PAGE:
school owner

With the new year about to begin, it's a good time to share a unique and potentially difficult discussion on the differences between honesty and brutality.

Numerous friends and peers have mentioned honesty as something they struggle with in varying capacities. That struggle might emanate from people not being honest enough with themselves, with others or with members of their business.

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In my years as a martial artist and school owner, I've had the fortune of being able to instruct many students with Down Syndrome, as well as students who are on the autism spectrum and who have various mental and physical disabilities. Given the inclusive nature of the martial arts — no one sits on the bench! — I know that many of my fellow school owners also have had this experience. However, in 2010, thanks to Deidre Pujols and the Pujols Family Foundation, I was given the opportunity to do even more.

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I've operated a martial arts school full time for 45 years. I may have made every mistake that can be made in this business. The reason I'm still in business, I believe, is I asked for help. I learned quickly that others before me had already found solutions. In this column, I'll point out key mistakes I made in my career, which are common errors among school owners, both large and small, throughout our industry. And I'll share the solutions I used to overcome them.
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The Technological Tool That Will Enable You to Market Your Studio to Smartphone Users

In order to be relevant in today's economy, a business needs to adopt a culture of innovation. It's the only way to keep up with your customers and your competitors, all of whom are constantly evolving.

Ten years ago, the way consumers shopped for products and services was drastically different. Back then, the majority of people still purchased from brick-and-mortar stores and lacked the tools that are available today for product research.

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Success has many forms, and everyone defines what it looks like for himself or herself. But no matter how different their views of success, there is one time of year when nearly everyone contemplates their goals: January 1.

If you jump into the new year like I do, you find that your thought process begins to revolve around goals. The start of the year is a springboard for introspective evaluation and, often, change. We do this in our personal lives, as well as in our work and business lives.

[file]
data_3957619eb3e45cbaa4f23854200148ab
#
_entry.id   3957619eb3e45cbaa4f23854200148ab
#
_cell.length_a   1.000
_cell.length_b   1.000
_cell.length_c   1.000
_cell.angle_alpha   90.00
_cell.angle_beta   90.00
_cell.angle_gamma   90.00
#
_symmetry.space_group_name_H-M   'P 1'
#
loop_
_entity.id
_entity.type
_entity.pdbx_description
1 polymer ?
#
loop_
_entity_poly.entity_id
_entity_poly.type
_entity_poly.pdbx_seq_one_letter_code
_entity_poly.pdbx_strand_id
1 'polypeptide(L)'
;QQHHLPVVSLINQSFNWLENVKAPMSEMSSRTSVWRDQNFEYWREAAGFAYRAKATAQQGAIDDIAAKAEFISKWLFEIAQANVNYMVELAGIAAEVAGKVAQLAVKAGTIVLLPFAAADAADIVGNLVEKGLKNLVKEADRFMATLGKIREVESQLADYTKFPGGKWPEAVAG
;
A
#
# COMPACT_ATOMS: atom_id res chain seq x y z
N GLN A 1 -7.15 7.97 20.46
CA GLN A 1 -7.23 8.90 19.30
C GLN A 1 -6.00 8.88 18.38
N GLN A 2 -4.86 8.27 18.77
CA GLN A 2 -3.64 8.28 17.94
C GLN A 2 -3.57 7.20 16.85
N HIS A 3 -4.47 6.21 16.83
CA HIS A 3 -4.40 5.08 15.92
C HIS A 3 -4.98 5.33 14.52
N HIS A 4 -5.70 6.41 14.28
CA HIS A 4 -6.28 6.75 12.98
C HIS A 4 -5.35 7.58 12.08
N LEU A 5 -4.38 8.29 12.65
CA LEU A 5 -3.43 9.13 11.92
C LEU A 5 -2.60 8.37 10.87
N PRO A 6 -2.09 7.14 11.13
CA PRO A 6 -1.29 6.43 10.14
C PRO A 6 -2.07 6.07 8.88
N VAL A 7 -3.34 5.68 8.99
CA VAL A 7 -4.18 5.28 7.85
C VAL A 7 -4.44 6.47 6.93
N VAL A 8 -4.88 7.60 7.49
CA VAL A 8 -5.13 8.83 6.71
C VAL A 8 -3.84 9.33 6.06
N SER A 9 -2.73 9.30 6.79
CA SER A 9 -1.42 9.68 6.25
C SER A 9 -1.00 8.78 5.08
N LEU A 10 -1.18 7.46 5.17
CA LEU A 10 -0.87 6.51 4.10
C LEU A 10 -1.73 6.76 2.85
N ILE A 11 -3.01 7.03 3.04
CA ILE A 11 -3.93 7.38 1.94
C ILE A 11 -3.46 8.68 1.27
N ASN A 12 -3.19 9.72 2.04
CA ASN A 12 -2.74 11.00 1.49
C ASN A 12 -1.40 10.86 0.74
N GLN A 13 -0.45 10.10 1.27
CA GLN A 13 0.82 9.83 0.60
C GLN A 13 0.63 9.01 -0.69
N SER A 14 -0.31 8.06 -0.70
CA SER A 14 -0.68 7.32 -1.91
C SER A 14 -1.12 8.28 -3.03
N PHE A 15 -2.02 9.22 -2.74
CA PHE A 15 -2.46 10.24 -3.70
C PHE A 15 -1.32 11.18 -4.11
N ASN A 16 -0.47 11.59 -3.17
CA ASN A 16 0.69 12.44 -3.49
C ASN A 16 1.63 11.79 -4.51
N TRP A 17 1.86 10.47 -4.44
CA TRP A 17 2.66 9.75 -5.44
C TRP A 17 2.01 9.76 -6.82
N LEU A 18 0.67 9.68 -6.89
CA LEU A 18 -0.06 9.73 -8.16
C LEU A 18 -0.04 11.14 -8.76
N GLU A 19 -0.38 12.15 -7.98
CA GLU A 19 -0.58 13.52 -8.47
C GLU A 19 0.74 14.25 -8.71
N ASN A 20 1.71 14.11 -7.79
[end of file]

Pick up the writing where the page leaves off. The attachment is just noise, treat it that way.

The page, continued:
Focusing on business success is what I do as Executive Director of MAIA. That said, I cannot determine what success looks like for your school. My definition may not be the same as yours. But what I do know is everyone should be driving toward a picture of success as they see it. And you must first define success in order to achieve it.

Think about it: No one wakes up in the morning and says, "I'd like to fail today." But without a clear, personal definition, how can one tell the difference between success and failure?

Going into the holidays and the new year, I want to encourage everyone not only to set goals but also to create a "measuring stick" so you know if you are, in fact, succeeding. Without speaking to you one-on-one, I can't tell you what your "stick" should be. For some of you, it may be how many students you can enroll. For others, it may be getting your students to qualify for a certain tournament or having a certain number of students reach the level where they can test for black belt.

Whatever goals you set for success in 2020, make them your own. Believing in your goals is key to achieving what you set out to accomplish.

The Martial Arts Industry Association was created to help you accomplish these types of goals, and it can help all martial arts professionals become more successful on their own terms. We provide support in many ways — through the articles in this magazine, for starters. MAIA has a myriad of programs, from its Elite one-on-one consulting program to MAIA consultant Cris Rodriguez' MAIA Foundations social media marketing course. (See her feature article in this issue.) We offer curriculums created by the world's best martial artists and business pros. We built the MAIA Edge website to be perfect for both small and large schools. The Martial Arts SuperShow, presented every July, has the sole purpose of taking you farther along your path to success.

Every year, the goal of MAIA is to provide even more effective help to all school owners. To accomplish that, we need to define your success and find your pain points. Please give us a call, attend an event or send an email identifying any problems that may be standing in your way. Together we can help you attain success, no matter what your goals may be.

To contact Frank Silverman, send an email to teamcfck@aol.com. Find him on Twitter and Facebook at @franksilverman.

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